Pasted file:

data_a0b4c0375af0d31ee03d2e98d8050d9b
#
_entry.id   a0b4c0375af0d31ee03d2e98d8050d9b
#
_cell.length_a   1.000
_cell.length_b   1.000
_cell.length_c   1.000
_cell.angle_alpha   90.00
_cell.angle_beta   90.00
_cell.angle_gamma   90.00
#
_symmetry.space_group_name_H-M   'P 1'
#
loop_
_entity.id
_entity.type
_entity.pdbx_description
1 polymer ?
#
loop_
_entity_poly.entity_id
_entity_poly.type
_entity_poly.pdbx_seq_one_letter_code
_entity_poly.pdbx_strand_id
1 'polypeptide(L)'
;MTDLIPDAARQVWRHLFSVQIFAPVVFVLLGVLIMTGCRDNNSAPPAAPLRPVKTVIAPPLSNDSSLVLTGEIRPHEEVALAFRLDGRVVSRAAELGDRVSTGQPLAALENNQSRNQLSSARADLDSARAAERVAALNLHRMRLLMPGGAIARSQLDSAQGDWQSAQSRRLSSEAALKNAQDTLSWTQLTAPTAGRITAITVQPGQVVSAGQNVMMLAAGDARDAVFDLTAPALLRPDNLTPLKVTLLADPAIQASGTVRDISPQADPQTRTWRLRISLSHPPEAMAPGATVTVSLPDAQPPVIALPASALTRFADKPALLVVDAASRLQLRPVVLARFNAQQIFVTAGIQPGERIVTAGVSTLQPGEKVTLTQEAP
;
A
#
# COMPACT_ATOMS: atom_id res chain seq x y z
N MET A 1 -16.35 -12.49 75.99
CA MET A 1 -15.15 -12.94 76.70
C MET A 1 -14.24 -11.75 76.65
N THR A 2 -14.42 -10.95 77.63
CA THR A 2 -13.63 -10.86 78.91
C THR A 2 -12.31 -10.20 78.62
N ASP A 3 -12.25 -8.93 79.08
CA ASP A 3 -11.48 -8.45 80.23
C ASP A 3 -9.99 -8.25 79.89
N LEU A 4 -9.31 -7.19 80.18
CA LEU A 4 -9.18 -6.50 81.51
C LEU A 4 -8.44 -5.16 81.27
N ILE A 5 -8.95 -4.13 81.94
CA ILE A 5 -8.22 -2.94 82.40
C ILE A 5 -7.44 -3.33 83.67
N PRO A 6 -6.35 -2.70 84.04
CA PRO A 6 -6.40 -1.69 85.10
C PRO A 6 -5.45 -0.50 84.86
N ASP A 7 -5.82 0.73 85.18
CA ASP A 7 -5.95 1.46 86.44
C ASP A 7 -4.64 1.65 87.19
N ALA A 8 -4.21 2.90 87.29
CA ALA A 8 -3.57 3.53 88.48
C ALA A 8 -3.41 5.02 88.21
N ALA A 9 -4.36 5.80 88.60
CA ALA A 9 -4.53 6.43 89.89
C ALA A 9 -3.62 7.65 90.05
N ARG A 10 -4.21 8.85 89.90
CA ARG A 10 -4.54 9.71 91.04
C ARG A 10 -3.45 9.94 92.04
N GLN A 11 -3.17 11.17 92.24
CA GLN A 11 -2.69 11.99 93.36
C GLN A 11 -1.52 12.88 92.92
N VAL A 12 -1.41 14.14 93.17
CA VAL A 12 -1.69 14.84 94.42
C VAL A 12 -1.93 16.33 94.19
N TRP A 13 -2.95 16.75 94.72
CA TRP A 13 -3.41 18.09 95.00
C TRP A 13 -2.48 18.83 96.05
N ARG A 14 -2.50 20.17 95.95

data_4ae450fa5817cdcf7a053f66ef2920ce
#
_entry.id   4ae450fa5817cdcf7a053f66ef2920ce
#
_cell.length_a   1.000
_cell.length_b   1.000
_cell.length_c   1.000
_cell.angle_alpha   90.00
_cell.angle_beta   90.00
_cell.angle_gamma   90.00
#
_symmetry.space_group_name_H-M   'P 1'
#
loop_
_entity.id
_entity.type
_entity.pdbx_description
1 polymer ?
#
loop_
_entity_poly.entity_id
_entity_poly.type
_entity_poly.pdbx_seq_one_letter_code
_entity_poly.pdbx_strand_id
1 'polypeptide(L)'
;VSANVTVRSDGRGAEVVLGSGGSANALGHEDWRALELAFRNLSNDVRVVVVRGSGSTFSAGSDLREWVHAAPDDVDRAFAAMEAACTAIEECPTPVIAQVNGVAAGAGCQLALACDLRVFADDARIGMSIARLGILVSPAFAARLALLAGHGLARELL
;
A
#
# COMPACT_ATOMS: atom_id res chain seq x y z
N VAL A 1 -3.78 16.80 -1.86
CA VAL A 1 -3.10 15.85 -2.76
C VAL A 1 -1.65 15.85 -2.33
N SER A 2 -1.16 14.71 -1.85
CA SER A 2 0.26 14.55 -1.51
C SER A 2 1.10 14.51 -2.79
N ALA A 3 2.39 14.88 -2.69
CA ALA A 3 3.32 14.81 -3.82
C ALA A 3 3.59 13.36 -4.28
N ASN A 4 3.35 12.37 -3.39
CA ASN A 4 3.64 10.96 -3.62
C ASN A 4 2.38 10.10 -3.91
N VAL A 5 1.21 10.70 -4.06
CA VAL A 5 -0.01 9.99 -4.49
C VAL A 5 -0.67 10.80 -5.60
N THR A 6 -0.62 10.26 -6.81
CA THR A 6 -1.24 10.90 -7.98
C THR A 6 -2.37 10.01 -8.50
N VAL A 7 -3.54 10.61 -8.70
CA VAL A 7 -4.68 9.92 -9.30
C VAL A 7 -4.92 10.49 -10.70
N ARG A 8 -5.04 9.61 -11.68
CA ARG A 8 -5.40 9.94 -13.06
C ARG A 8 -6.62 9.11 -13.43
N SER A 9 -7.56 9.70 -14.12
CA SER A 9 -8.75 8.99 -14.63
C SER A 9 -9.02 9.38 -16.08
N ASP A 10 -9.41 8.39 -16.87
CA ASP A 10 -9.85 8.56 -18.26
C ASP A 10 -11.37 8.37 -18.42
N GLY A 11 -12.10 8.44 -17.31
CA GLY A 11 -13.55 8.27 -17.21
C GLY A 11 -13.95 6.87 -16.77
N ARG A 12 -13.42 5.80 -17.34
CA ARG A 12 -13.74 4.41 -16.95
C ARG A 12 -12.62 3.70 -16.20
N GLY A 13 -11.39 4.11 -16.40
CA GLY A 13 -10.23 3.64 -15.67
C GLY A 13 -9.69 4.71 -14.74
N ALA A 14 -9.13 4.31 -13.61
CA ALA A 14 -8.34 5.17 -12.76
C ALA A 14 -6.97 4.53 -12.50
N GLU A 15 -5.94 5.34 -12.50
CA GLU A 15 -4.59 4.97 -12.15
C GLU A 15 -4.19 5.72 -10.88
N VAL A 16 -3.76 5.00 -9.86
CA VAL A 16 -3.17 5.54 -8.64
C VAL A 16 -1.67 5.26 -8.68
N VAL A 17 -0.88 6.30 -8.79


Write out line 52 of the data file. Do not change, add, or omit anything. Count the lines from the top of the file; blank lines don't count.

N ALA A 8 -4.21 2.90 87.29